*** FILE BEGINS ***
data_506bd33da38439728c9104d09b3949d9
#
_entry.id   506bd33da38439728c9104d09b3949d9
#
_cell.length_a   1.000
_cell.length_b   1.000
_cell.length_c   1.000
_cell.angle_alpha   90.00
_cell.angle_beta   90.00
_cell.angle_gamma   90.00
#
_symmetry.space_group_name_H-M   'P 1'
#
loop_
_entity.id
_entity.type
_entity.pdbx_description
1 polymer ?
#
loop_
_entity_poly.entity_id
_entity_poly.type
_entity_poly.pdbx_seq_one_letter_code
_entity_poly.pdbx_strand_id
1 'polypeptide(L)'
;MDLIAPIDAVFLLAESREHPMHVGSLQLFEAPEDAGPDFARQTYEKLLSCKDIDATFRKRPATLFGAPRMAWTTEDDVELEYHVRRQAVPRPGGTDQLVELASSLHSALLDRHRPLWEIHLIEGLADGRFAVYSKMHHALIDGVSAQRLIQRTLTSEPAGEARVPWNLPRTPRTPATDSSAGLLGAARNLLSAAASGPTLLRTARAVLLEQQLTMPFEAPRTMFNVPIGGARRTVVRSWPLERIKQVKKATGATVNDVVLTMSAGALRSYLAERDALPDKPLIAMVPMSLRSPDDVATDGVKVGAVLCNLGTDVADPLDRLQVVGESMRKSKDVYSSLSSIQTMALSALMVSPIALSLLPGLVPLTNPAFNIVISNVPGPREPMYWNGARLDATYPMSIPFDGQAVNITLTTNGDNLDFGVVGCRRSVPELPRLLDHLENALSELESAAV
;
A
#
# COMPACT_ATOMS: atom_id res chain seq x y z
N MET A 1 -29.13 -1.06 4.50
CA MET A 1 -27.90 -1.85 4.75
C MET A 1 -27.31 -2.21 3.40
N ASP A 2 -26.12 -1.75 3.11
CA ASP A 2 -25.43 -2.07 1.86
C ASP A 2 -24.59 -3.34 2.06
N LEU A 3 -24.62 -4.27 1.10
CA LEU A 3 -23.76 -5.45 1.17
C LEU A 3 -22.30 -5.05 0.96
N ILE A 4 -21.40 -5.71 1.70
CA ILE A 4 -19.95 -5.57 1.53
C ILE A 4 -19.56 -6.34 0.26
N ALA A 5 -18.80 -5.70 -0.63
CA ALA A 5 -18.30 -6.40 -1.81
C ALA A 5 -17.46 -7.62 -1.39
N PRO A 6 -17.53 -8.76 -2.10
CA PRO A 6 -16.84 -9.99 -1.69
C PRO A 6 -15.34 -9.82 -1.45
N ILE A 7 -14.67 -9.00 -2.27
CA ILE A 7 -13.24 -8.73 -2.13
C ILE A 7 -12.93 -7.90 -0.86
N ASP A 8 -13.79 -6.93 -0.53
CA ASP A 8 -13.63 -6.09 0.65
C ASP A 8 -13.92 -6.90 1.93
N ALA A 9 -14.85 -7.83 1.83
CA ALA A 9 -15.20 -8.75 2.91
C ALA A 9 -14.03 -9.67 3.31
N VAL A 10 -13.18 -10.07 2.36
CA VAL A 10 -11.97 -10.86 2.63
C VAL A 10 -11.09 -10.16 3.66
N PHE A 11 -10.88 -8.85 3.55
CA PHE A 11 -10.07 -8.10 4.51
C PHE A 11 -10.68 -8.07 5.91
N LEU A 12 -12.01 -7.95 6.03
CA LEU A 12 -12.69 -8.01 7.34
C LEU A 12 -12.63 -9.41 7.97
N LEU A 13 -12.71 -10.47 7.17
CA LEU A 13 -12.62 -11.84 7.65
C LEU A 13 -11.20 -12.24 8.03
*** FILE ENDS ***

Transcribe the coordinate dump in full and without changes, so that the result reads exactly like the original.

data_506bd33da38439728c9104d09b3949d9
#
_entry.id   506bd33da38439728c9104d09b3949d9
#
_cell.length_a   1.000
_cell.length_b   1.000
_cell.length_c   1.000
_cell.angle_alpha   90.00
_cell.angle_beta   90.00
_cell.angle_gamma   90.00
#
_symmetry.space_group_name_H-M   'P 1'
#
loop_
_entity.id
_entity.type
_entity.pdbx_description
1 polymer ?
#
loop_
_entity_poly.entity_id
_entity_poly.type
_entity_poly.pdbx_seq_one_letter_code
_entity_poly.pdbx_strand_id
1 'polypeptide(L)'
;MDLIAPIDAVFLLAESREHPMHVGSLQLFEAPEDAGPDFARQTYEKLLSCKDIDATFRKRPATLFGAPRMAWTTEDDVELEYHVRRQAVPRPGGTDQLVELASSLHSALLDRHRPLWEIHLIEGLADGRFAVYSKMHHALIDGVSAQRLIQRTLTSEPAGEARVPWNLPRTPRTPATDSSAGLLGAARNLLSAAASGPTLLRTARAVLLEQQLTMPFEAPRTMFNVPIGGARRTVVRSWPLERIKQVKKATGATVNDVVLTMSAGALRSYLAERDALPDKPLIAMVPMSLRSPDDVATDGVKVGAVLCNLGTDVADPLDRLQVVGESMRKSKDVYSSLSSIQTMALSALMVSPIALSLLPGLVPLTNPAFNIVISNVPGPREPMYWNGARLDATYPMSIPFDGQAVNITLTTNGDNLDFGVVGCRRSVPELPRLLDHLENALSELESAAV
;
A
#
# COMPACT_ATOMS: atom_id res chain seq x y z
N MET A 1 -29.13 -1.06 4.50
CA MET A 1 -27.90 -1.85 4.75
C MET A 1 -27.31 -2.21 3.40
N ASP A 2 -26.12 -1.75 3.11
CA ASP A 2 -25.43 -2.07 1.86
C ASP A 2 -24.59 -3.34 2.06
N LEU A 3 -24.62 -4.27 1.10
CA LEU A 3 -23.76 -5.45 1.17
C LEU A 3 -22.30 -5.05 0.96
N ILE A 4 -21.40 -5.71 1.70
CA ILE A 4 -19.95 -5.57 1.53
C ILE A 4 -19.56 -6.34 0.26
N ALA A 5 -18.80 -5.70 -0.63
CA ALA A 5 -18.30 -6.40 -1.81
C ALA A 5 -17.46 -7.62 -1.39
N PRO A 6 -17.53 -8.76 -2.10
CA PRO A 6 -16.84 -9.99 -1.69
C PRO A 6 -15.34 -9.82 -1.45
N ILE A 7 -14.67 -9.00 -2.27
CA ILE A 7 -13.24 -8.73 -2.13
C ILE A 7 -12.93 -7.90 -0.86
N ASP A 8 -13.79 -6.93 -0.53
CA ASP A 8 -13.63 -6.09 0.65
C ASP A 8 -13.92 -6.90 1.93
N ALA A 9 -14.85 -7.83 1.83
CA ALA A 9 -15.20 -8.75 2.91
C ALA A 9 -14.03 -9.67 3.31
N VAL A 10 -13.18 -10.07 2.36
CA VAL A 10 -11.97 -10.86 2.63
C VAL A 10 -11.09 -10.16 3.66
N PHE A 11 -10.88 -8.85 3.55
CA PHE A 11 -10.07 -8.10 4.51
C PHE A 11 -10.68 -8.07 5.91
N LEU A 12 -12.01 -7.95 6.03
CA LEU A 12 -12.69 -8.01 7.34
C LEU A 12 -12.63 -9.41 7.97
N LEU A 13 -12.71 -10.47 7.17
CA LEU A 13 -12.62 -11.84 7.65
C LEU A 13 -11.20 -12.24 8.03